Similarly, the crowns offer protection to decayed, cracked or damaged teeth by encasing the teeth and acting as shields against plaque build-up and further decay. Crowns are stable and do not irritate the gums, eliminating the pain and discomfort that is experienced by users of dentures.
For children, crowns can be used over primary (baby) teeth to prevent tooth decay among children having problems with dental hygiene and to minimize the frequency of general anesthesia and sedation for children who cannot fully cooperate during dental care.
The Dental Crown Procedure
The procedure for fitting a dental crown usually occurs in two stages that require two visits to the dentist. The first stage involves the examination and preparation of the teeth while the second stage involves the placement of permanent crowns.
Examination and Preparation of the Tooth
In preparation for the dental crown, the dentist will take a few X-rays to assess the roots and the surrounding bones to the tooth that is to receive the crown. When the tooth has high risks of injury to its pulp, infection or extensive decay, the dentist will first perform a root canal treatment.
After the examinations, the dentist will anesthetize (numb) the area around the tooth, especially the gum tissue, to reduce the pain during the procedure. After that, the dentist will reshape the crown-receiving tooth along the sides and the chewing surface to create room for the crown.
The amount of material removed usually depends on the type of crown to be applied. On the contrary, if the tooth is already too damaged or decayed, the dentist will use a filling material to cover up space and allow the crown to fit.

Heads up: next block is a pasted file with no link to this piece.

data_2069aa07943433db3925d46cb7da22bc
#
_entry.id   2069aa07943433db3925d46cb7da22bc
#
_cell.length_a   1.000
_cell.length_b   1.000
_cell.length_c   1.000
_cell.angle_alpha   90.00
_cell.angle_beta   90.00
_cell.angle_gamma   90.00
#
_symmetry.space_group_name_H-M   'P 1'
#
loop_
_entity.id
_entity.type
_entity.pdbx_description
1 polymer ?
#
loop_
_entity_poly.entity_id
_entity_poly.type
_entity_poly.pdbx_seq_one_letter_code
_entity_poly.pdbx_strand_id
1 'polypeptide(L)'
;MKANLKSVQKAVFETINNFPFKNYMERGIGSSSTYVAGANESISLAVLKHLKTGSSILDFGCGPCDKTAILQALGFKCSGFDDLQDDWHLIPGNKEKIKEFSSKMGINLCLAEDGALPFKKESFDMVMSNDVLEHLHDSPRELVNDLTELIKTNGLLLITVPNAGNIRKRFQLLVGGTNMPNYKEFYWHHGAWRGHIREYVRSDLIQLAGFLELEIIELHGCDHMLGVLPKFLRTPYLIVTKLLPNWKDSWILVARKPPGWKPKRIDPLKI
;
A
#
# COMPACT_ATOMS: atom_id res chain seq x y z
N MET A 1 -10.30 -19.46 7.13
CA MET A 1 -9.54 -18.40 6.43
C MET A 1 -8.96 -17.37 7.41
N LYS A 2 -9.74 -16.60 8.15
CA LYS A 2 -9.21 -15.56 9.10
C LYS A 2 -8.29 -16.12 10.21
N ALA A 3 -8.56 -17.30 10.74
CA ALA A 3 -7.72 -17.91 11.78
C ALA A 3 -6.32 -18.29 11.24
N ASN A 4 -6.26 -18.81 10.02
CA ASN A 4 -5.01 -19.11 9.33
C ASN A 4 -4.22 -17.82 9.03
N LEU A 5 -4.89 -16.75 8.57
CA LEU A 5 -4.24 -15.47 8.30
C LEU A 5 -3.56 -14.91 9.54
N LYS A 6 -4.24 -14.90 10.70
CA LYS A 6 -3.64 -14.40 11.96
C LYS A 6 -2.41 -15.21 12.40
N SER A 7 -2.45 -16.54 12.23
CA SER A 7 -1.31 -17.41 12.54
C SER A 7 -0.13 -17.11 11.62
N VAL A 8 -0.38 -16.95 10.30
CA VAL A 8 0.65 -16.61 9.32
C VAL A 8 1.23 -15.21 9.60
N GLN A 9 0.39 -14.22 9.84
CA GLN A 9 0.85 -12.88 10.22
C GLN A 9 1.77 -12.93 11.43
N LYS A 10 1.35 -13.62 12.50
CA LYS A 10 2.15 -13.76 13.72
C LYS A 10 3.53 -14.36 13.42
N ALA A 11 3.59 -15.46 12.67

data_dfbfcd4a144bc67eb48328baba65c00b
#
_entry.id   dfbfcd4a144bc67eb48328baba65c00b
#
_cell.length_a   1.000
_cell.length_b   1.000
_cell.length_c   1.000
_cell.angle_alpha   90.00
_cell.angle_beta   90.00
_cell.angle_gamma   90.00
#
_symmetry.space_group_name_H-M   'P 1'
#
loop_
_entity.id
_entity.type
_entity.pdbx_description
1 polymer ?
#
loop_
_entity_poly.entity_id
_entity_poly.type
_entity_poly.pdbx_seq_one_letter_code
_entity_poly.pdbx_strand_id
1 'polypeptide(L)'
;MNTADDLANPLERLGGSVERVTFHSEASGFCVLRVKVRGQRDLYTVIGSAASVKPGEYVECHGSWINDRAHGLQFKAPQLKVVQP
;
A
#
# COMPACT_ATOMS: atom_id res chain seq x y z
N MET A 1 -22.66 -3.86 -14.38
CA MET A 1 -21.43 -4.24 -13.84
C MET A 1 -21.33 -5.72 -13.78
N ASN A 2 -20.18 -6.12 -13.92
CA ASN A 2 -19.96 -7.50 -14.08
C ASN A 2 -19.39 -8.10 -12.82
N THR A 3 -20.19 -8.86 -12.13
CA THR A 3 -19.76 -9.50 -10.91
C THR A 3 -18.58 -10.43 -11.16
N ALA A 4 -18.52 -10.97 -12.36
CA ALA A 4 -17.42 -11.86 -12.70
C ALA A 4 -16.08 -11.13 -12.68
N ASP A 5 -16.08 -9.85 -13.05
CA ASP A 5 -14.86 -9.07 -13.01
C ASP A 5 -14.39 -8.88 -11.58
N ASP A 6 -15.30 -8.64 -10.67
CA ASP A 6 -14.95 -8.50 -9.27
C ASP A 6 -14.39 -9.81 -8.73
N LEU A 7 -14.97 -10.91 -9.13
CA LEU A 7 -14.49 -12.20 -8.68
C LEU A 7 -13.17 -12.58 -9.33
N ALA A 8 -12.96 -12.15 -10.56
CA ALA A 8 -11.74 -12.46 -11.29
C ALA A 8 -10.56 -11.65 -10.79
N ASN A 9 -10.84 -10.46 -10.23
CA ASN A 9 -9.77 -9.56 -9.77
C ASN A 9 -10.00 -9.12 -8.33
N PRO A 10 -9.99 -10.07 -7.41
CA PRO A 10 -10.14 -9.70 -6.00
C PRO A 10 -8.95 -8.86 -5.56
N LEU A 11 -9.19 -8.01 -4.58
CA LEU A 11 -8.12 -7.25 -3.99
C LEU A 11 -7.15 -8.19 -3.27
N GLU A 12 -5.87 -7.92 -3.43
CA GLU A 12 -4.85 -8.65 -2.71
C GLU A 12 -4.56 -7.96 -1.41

After reshaping the tooth, the dentist will use dental wax (putty/paste) to take an impression of the tooth. The dentist will request the patient to bite into the wax so that tooth imprint is left, which is sent to the dental laboratory for use as the blueprint for fabricating the crown.
To ensure that the completed crown fits well and does not affect your bite, the dentist will also take the impression of the tooth above and the tooth bellow the crown-receiving tooth. Manufacturing dental crowns usually takes 2-3 weeks and the dentist will give a temporary crown made of acrylic or stainless steel to cover and shield the tooth while the permanent crown is still being fabricated.
The material chosen by the dentist will depend on the location, type and condition of the receiving tooth. Commonly, all-porcelain crowns are placed on front teeth, metal crowns on out-of-sight back molars, and porcelain-fused-to-metal crowns on either back or front teeth.
Placement of the Permanent Crown
During the second visit, the dentist will take out the temporary crown and etch the surface of the receiving tooth with an acid in order to make the surface rough. The rough texture will help to improve the ability of the dental cement to create a stronger bond between the dental crown and the tooth.
The procedure requires localized anesthesia to numb the tooth and gum tissue. The dentist will then fit the crown and check its alignment with the other teeth before using dental cement to fix it into position.
How Much Do Dental Crowns Cost?
The cost of dental crowns depends on the materials used, the location where they are to be placed, size, immediate condition of the tooth, and the experience and training of the dentist. Often, dental insurance will cover up to 50-percent of the costs of having dental crowns, but such coverage is not offered for cosmetic treatments.
Typically, porcelain-fused-to-metal crowns cost $600-$1800 per tooth, gold-alloy metal crowns cost $600-$3000 per tooth, base-metal alloy crowns cost $500-$1000 per tooth, and all-porcelain crowns cost $800-$2000 per tooth.
An initial examination is usually free (depending on the dentist) and any additional preparatory work will vary in price depending on how much is needed and what specific treatments are required.
|Metal||$500 - $1,500|
|Porcelain-fused-to-metal (PFM)||$600 - $1,800|
|Resin||$400 - $800|
|Ceramic||$800 - $2000|
|Porcelain||$800 - $2000|